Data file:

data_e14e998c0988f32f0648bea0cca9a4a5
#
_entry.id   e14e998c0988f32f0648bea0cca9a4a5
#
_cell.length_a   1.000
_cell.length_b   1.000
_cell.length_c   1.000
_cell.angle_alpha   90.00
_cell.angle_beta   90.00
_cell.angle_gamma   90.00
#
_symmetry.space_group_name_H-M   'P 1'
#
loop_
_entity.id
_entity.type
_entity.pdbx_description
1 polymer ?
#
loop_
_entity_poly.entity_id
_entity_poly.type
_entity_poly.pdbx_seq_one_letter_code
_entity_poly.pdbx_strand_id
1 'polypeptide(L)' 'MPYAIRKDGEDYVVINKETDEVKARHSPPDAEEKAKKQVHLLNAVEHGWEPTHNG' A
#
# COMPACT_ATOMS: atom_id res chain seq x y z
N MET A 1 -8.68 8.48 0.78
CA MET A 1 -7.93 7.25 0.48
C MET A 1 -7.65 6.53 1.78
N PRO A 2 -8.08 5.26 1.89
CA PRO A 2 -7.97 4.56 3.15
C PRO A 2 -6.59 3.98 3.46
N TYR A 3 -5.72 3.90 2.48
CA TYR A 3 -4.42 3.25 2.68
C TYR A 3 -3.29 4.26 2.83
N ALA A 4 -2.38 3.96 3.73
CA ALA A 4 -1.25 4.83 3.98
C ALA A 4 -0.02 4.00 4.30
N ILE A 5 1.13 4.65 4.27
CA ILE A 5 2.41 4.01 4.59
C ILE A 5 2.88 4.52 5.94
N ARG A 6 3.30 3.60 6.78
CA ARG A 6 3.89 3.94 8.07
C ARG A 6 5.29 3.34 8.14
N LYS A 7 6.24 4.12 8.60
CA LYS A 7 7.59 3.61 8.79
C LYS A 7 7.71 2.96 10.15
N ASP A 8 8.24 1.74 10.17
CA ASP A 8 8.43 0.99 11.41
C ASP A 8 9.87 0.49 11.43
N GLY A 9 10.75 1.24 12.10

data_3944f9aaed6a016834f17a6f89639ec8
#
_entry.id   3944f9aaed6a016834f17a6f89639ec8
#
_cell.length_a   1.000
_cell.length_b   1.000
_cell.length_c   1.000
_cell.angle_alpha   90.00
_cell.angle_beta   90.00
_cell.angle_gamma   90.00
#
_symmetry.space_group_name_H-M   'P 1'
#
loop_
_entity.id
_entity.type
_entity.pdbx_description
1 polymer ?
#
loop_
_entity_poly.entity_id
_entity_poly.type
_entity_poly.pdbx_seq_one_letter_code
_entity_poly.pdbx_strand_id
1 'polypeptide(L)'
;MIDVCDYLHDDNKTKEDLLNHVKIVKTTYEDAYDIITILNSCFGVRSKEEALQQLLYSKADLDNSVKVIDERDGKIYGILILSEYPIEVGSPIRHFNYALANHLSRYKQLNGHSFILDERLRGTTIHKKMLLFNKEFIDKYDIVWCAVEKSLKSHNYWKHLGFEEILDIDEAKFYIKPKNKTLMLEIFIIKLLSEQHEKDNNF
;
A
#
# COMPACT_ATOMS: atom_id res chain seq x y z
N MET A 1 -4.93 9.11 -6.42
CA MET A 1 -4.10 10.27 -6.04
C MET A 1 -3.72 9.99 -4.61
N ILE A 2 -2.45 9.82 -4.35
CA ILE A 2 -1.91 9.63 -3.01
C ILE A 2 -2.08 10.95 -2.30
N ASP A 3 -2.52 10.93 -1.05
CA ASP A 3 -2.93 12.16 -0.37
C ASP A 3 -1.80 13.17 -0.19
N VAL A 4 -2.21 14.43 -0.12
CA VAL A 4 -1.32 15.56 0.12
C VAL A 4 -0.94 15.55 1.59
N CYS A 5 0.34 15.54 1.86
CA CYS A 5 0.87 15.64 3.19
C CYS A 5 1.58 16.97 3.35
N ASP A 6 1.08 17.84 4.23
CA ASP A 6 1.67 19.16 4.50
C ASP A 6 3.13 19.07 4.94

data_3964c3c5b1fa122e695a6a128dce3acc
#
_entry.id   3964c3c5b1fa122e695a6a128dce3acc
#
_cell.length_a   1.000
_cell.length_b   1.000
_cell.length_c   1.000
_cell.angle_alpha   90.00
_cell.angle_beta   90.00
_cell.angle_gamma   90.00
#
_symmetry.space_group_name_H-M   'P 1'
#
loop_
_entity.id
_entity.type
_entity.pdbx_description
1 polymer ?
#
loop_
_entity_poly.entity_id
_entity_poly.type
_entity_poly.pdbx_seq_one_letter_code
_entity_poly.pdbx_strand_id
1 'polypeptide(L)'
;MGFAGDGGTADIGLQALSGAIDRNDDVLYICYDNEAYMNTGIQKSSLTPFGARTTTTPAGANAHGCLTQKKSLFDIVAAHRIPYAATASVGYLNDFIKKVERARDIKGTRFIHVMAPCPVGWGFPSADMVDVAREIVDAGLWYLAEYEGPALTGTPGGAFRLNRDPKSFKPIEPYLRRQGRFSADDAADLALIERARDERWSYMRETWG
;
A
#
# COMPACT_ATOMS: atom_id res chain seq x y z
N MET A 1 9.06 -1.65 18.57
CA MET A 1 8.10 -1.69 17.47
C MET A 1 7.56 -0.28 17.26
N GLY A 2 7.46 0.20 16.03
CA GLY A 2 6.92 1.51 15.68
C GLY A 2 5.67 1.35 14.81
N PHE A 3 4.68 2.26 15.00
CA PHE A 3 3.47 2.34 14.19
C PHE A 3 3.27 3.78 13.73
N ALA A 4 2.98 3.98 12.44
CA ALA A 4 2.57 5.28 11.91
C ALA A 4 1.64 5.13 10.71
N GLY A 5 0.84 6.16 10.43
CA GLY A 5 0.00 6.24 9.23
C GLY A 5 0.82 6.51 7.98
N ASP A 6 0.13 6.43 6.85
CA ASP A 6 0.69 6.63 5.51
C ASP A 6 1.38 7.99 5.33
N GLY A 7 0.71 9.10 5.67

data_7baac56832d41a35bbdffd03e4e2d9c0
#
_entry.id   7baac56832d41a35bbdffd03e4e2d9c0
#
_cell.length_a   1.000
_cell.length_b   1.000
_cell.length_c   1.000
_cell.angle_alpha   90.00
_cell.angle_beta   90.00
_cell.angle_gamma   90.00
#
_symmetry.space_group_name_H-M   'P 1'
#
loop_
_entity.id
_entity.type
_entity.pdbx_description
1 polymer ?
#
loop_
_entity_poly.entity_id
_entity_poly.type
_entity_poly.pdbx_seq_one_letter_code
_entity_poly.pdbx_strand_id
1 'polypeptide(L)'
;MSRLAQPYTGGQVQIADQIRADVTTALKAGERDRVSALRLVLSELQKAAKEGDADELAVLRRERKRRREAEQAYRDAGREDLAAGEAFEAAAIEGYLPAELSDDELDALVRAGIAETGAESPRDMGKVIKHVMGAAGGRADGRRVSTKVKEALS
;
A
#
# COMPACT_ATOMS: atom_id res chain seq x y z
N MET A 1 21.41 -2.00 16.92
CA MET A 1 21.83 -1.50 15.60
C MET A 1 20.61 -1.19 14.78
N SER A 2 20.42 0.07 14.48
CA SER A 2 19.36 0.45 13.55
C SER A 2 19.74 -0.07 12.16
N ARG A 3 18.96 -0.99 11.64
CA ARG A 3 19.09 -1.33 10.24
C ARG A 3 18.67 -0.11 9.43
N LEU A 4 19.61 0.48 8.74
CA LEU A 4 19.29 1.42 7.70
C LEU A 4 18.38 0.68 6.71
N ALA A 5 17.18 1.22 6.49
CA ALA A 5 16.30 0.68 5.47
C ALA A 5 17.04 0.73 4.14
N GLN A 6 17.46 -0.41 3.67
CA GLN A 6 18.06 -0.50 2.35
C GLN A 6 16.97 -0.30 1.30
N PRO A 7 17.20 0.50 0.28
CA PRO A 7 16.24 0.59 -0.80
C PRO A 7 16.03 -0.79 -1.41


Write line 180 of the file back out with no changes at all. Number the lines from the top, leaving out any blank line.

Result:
N MET A 1 21.41 -2.00 16.92